So there you can see the array, and then the slightly different one where we stretch it out to make a bar model.

Okay, so what's being shown here, then? I've got five equal groups, and in each group I've got three.

And I can see that in total, I've got 15.

So, the calculation that's being shown here in both the array and then the bar model is 3 times by 5 is 15.

Or, 5 times by 3 is 15.

Doesn't matter which order we do that in.

Okay, here's a array.

Can you turn this into a bar model and have a go at writing the question and the answer to what is being shown here? So how many equal groups are there, and what is in each equal group, and what's the answer? Have a go.

How did you get on? Well we've got 1, 2, 3 equal groups.

1, 2, 3.

And in each group, we've got 3.

So the question being asked here is 3 times 3 which is 9.

And hopefully you can see that we've got 9 dots.

We had 9 dots in our array, and we've got 9 dots in our bar model, we're just laying it out in a slightly different way.

3 times 3 is 9.

Okay, as we move on then, we can take the bar model on the next step.

So rather than drawing out dots, which, you might have been able to see at this point, can take quite a long time.

As we're moving to bar models, it's not necessary to always draw out those dots.

If you still find it useful, that's absolutely fine, you can carry on doing that.

But if you look at this array, we've got a lot of dots going on here.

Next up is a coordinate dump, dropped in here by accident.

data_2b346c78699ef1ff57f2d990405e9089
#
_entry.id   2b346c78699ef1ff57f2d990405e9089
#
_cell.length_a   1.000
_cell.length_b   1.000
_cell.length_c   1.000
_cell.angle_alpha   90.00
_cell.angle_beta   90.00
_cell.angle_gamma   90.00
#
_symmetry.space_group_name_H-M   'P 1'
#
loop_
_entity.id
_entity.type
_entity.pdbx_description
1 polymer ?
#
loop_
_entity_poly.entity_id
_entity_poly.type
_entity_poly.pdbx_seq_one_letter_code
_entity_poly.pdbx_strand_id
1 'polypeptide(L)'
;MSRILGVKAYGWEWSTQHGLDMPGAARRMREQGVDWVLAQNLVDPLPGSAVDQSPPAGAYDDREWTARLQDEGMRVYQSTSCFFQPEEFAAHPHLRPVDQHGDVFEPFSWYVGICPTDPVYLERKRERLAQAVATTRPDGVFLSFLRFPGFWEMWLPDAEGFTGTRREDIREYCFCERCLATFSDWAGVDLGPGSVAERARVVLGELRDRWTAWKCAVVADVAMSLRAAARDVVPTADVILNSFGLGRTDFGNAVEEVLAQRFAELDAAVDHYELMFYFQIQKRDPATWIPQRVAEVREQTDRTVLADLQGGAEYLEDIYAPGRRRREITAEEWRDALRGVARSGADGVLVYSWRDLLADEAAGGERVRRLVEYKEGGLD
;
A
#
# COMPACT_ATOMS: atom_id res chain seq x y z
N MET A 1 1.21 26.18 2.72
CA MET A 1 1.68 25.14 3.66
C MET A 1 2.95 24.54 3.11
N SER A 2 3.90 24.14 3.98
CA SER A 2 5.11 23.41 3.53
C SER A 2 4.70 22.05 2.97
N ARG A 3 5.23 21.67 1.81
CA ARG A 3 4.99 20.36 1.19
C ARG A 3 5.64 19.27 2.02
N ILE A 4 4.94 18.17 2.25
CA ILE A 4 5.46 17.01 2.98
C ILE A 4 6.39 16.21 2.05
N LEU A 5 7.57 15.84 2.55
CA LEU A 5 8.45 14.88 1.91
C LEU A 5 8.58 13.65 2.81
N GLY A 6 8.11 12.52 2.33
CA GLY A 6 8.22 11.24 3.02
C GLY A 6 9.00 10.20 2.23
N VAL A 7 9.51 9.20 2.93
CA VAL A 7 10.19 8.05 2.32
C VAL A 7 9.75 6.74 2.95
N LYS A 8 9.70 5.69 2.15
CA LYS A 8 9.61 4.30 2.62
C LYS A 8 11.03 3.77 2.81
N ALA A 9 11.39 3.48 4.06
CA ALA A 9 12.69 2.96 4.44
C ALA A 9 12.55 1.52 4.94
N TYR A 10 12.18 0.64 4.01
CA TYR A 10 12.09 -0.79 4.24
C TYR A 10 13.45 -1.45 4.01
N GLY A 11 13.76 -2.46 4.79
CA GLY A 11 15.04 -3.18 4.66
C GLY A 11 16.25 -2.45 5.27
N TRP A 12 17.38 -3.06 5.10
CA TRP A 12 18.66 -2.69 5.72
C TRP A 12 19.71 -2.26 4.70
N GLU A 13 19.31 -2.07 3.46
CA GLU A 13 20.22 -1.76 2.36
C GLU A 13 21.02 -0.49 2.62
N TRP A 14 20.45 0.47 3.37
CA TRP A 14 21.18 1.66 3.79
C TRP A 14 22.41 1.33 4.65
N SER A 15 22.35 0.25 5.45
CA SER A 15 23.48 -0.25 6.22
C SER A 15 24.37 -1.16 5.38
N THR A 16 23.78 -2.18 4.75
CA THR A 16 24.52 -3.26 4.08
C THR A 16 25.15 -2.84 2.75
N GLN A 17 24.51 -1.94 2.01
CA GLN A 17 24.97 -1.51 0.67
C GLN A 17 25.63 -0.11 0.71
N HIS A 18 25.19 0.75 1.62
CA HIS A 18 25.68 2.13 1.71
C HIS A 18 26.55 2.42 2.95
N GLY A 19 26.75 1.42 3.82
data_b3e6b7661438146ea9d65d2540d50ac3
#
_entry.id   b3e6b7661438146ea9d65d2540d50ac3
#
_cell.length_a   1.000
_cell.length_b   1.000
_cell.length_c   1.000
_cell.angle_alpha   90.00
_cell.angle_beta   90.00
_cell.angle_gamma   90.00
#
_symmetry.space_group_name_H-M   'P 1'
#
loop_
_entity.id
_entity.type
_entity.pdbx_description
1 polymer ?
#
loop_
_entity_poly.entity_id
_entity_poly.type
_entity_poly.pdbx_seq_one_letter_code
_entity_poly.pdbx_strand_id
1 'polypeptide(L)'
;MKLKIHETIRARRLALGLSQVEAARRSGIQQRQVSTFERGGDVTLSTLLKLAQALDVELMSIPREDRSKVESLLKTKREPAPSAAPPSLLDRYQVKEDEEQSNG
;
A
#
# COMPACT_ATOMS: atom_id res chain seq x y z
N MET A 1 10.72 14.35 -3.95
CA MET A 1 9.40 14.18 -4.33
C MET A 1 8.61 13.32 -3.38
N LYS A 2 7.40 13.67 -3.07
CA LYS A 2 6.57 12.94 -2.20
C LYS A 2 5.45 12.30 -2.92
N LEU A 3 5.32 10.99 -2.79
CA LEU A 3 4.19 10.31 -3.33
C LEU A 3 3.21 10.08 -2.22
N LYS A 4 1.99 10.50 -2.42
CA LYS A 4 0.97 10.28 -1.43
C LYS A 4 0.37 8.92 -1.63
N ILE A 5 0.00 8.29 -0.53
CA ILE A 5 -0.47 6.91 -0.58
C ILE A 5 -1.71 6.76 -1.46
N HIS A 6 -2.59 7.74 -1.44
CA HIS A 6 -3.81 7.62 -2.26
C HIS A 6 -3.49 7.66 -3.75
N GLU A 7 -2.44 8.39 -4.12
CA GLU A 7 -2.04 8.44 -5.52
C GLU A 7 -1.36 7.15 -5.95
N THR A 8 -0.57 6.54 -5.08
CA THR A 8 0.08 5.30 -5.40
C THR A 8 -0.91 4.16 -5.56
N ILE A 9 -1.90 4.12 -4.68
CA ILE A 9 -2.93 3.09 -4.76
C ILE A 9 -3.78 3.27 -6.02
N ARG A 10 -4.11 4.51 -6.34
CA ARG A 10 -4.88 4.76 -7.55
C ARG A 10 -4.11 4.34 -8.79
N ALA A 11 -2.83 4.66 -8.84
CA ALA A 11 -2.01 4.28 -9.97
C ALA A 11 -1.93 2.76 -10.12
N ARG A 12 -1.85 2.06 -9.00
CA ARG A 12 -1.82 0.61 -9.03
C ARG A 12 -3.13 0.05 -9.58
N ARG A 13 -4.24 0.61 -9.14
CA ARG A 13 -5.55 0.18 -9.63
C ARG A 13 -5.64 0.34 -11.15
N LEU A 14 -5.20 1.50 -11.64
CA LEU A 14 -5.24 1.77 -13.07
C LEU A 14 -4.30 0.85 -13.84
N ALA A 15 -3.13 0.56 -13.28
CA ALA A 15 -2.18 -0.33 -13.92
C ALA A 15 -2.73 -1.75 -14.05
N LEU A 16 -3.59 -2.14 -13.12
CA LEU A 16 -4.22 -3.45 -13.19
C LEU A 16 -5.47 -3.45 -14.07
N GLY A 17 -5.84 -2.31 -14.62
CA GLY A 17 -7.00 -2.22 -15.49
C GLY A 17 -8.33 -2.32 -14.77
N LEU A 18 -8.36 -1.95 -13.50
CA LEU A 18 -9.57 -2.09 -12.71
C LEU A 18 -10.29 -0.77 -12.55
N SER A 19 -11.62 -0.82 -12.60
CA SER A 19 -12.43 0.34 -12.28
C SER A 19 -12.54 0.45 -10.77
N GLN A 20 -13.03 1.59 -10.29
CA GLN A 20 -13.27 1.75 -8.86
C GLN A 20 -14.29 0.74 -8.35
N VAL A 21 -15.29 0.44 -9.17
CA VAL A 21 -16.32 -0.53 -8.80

And as we move through our multiplication knowledge and we start using bigger numbers, there will be lots and lots of dots for us to draw out if we carry on using arrays and bar models in that way.

So we can develop our bar models to make them quicker and more efficient, help us answer the questions just as accurately, but more quickly.

Now let me show you how we're going to do that.

So in each of these rows, there are 10.

So I've got two lots of 10.

And can you see that if I do a bar model like this, I don't need to draw out all those dots, I don't need to count all the dots, and it's just making it a little bit simpler.

If I was going to count twenty dots, or draw out twenty dots, there's quite a lot of room there to make a mistake.

I might miss one out or draw one too many, or when I count them I might lose count.

Whereas if I draw out my bar model like this, rather than putting 10 dots in each bar, I just write 10, it might be that that's a little bit quicker, a little bit simpler for us.

And then I can see that I've got two lots of 10 which is 20.

Okay.

Now we're going to move on to how we can use bar models when we have a real life word problem to answer.

So we're going to look at this question together and we're going to think about what question is being asked.

So it says, "Your restaurant has 5 tables of 3 people booked in tonight.